"You don't have to know everything. Just because Rey asked doesn't mean she thought you knew. Right, Rey?" Luke stared at her, then repeated himself. "Right, Rey?"
"Right," Rey finally said. What the fuck was wrong with Anakin?
Anakin's sobs subsided, until he fell utterly and terrifyingly silent.
Luke didn't seem particularly alarmed, though, so Rey assumed Anakin was still breathing. Still. She pushed herself off her rock and went over. She took Anakin's wrist. He didn't react. His pulse was thready and weak, but there.
His eyes were shut. She tried to pry one open. She barely managed to get a glimpse of his eyeball before his eyelids closed again. His eye was bloodshot and revulsed. Déjà vu hit Rey again. She pushed it aside.
Her and Luke propped Anakin up, supporting his head. She went to the wadi, filled her canteen, came back and splashed the water in his face.
Anakin stirred and protested weakly.
"What happened?" Luke asked.
"The Force is gone," Anakin said, like this was news. No Jedi, no Force, wasn't that how it worked? And there were so very few Jedi around, these days, and none outside of myth.
"Okay?" Rey said, when the silence had stretched to breaking.
"The Force is gone," Anakin repeated. "I don't know who I am, without it."
"You're Anakin," Luke said. "Shmi's son."
How Luke knew Anakin's mother's name, Rey had no idea. What was worse, she knew it too. Anakin, son of Shmi and the desert incarnate. An orphan of the sands. Nothing remarkable there. There were thousands of those the galaxy over, fatherless children growing among dunes. All three of them were desert children themselves.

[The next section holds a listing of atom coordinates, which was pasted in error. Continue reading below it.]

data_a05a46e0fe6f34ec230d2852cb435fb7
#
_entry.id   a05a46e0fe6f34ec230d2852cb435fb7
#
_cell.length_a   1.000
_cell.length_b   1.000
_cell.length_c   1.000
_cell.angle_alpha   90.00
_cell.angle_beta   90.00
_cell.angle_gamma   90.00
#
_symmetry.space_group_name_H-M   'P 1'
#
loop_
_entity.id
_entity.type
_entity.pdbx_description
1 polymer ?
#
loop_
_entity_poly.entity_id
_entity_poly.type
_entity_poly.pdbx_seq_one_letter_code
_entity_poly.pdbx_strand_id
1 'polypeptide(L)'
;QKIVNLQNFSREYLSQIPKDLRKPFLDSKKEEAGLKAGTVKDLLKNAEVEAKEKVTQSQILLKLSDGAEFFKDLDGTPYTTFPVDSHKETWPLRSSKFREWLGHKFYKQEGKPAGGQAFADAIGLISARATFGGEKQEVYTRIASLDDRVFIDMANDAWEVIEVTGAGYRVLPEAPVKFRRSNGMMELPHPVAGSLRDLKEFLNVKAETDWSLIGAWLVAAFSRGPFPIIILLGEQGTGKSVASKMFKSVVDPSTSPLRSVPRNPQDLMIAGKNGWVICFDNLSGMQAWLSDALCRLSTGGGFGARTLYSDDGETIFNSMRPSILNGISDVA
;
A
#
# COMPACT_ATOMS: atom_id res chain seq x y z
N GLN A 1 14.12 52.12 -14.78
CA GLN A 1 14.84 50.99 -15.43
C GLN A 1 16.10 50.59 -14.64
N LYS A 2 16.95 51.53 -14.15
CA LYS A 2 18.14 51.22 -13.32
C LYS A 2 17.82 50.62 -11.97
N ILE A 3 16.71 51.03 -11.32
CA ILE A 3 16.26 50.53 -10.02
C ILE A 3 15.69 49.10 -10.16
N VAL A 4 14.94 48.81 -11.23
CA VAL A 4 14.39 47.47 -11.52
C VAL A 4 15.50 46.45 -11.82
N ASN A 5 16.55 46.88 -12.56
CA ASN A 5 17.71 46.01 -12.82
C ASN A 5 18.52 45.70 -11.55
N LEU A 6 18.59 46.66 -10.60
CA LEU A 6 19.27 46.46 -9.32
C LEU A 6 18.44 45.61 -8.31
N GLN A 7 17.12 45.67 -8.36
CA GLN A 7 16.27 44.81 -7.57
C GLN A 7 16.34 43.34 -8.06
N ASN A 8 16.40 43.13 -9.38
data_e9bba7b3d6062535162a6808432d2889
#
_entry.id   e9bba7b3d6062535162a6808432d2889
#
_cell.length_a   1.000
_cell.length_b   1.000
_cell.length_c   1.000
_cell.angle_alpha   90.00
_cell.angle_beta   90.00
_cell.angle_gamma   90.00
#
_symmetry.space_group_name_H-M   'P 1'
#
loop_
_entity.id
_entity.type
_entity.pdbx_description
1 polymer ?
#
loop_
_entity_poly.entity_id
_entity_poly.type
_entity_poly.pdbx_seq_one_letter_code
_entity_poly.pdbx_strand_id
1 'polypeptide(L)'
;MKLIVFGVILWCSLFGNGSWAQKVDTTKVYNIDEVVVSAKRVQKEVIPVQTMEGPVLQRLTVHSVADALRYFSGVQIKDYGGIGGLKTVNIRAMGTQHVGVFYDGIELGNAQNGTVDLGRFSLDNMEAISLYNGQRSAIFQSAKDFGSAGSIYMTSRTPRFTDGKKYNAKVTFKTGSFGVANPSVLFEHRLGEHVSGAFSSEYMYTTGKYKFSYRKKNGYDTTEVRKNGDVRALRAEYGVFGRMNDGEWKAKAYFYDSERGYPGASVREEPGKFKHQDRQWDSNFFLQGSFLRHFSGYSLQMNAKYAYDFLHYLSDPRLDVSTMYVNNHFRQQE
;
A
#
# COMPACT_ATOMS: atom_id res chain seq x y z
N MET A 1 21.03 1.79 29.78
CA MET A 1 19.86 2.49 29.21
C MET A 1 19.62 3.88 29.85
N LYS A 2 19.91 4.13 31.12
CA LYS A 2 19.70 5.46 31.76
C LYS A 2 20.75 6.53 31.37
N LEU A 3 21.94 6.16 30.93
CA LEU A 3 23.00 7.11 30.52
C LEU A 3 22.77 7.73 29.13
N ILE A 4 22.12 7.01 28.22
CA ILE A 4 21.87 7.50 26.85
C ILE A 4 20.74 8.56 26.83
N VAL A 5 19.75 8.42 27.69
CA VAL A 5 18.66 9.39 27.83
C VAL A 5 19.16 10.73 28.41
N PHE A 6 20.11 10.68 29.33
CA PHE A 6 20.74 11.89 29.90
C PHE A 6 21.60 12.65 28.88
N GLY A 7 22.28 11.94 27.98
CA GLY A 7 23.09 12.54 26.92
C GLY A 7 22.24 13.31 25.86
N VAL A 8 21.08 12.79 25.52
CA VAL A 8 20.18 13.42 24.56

Anakin's face turned to durasteel. "You're right. Before I am anything else, I am my mother's son."
He meant Shmi, more likely, but to Rey it sounded like nothing but the acknowledgement of the desert's harshness in his veins. The desert was rarely kind and rarely cruel, preferring simply mostly to be, in all its glory and majesty, but when it was cruel, oh, it was cruel. Rey had that viciousness within herself, she knew, and so, it seemed, did Anakin.
Anakin stood. His jaw was set. Rey was more familiar with that expression from the inside than the outside. Rey stood, hand on her staff. Luke was last on his feet and took a step back.
"I'm going back," Anakin said. "I'm going back and don't you think you can stop me."
It wasn't the first time he'd said that, but for the first time Rey believed they could do it. Anakin had given her the means of escaping the downed Old Republic frigate that would have chewed her up in its steely maw until she died, broken and bleeding down an infinite chasm in its depth. She'd helped Luke -- he'd have to pick up power converters to fix the issue definitely, but it would be fixed. And now... Now Anakin's problem had been resolved as well.
It had taken far too long for him to admit there was a problem, but he'd admitted it and a problem once admitted was half resolved already. There was a sound, clear as bell, that rang out in her mind when she looked towards him.